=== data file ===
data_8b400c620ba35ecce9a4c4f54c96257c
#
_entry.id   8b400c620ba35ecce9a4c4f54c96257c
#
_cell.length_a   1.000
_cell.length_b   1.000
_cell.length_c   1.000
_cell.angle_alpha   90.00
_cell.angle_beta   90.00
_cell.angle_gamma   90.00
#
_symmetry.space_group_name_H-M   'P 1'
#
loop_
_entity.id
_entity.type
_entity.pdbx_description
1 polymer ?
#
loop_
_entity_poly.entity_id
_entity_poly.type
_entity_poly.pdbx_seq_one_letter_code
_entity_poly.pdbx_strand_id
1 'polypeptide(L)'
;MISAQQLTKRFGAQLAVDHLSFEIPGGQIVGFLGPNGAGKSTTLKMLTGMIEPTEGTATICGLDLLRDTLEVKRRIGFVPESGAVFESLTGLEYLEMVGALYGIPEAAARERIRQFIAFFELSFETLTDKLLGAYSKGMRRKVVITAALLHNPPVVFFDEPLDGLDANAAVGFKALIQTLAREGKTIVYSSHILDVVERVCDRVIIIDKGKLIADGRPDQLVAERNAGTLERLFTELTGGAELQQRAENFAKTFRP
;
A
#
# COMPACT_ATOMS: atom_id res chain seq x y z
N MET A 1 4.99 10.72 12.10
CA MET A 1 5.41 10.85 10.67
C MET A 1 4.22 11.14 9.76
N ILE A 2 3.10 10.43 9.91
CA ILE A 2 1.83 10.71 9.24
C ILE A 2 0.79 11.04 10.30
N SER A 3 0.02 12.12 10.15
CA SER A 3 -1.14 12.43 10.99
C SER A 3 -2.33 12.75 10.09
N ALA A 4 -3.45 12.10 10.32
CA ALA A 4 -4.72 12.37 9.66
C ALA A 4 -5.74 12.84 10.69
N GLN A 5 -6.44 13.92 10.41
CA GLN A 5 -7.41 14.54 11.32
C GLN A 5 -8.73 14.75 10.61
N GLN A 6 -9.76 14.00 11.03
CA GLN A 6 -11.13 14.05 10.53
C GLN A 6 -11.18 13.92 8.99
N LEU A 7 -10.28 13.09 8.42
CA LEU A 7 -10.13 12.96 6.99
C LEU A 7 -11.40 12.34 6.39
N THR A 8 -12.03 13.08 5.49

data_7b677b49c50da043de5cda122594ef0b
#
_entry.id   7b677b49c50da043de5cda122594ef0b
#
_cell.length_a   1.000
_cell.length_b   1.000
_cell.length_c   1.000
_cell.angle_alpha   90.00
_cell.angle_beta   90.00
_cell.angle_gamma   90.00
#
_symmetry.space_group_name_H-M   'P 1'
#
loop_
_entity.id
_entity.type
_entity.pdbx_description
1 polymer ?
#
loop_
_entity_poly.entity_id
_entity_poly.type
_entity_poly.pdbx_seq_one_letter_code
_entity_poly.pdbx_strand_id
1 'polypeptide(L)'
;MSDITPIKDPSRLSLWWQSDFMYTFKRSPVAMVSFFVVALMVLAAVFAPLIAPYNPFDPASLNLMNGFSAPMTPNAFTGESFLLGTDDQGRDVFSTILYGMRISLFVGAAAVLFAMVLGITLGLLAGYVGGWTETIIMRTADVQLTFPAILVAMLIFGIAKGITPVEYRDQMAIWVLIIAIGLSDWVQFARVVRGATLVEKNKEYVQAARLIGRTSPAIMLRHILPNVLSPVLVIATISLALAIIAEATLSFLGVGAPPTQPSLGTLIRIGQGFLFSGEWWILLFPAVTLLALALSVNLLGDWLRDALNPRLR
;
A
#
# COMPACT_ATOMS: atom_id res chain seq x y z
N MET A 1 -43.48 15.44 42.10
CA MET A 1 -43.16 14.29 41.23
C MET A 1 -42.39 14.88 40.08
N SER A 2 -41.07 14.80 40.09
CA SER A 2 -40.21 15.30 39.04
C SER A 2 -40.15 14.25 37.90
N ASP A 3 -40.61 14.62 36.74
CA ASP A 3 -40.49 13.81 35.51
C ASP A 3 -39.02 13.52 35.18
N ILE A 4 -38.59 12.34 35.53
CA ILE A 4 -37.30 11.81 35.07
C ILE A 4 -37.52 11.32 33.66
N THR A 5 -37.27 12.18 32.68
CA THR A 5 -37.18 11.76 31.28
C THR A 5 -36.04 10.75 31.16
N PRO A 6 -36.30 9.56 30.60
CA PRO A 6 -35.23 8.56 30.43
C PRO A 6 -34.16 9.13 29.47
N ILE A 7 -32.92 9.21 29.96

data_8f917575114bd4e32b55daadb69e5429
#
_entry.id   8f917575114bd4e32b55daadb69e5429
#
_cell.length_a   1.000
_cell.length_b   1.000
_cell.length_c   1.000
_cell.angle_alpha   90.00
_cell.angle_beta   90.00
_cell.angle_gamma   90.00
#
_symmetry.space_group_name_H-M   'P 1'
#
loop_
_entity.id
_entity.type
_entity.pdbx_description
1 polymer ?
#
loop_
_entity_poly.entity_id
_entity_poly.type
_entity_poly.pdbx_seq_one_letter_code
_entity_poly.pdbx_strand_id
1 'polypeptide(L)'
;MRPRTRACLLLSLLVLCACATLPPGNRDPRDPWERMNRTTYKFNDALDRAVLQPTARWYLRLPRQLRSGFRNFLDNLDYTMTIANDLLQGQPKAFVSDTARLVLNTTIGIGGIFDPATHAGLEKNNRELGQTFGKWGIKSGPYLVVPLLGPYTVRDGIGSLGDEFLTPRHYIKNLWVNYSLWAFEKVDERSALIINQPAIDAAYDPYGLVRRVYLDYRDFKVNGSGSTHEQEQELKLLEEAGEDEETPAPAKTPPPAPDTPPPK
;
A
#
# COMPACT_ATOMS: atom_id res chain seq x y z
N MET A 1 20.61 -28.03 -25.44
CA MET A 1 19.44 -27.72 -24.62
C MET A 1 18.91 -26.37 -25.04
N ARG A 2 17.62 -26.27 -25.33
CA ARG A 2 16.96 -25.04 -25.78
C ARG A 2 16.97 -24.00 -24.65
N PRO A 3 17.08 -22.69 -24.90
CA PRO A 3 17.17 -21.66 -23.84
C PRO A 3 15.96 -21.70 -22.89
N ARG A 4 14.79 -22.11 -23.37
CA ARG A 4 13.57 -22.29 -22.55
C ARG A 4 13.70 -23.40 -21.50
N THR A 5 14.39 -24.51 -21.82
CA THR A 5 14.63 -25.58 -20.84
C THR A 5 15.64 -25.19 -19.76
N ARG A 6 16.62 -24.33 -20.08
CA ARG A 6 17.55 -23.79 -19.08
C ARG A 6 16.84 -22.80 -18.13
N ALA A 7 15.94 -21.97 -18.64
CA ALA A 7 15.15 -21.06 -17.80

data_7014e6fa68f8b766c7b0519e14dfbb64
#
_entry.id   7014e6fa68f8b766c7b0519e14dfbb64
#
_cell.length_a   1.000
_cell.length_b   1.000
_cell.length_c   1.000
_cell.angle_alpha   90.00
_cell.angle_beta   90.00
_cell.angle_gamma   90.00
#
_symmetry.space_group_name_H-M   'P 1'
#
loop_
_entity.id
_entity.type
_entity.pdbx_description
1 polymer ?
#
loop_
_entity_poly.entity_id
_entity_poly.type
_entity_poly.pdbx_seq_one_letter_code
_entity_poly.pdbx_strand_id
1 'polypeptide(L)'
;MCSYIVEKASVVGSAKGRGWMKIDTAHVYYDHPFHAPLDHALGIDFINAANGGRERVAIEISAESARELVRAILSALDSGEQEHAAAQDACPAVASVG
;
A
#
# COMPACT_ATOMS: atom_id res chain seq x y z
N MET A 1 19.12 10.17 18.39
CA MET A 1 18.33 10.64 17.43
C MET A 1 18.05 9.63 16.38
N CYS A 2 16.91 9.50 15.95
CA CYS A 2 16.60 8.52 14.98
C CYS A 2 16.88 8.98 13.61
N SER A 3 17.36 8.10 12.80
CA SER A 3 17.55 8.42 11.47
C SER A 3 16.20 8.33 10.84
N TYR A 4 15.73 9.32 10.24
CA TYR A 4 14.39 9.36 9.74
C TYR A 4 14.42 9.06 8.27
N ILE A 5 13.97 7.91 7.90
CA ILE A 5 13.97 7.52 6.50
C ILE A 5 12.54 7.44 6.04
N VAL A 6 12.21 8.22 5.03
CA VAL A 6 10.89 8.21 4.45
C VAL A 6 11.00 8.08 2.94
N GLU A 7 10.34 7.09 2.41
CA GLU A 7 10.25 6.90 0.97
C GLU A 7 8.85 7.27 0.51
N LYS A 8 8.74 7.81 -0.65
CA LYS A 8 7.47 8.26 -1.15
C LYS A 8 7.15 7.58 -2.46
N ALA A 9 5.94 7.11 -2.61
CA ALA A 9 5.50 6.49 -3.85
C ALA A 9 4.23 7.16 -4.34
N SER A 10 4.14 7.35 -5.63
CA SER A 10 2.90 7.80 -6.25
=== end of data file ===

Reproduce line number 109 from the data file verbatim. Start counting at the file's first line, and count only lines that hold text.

_cell.angle_alpha   90.00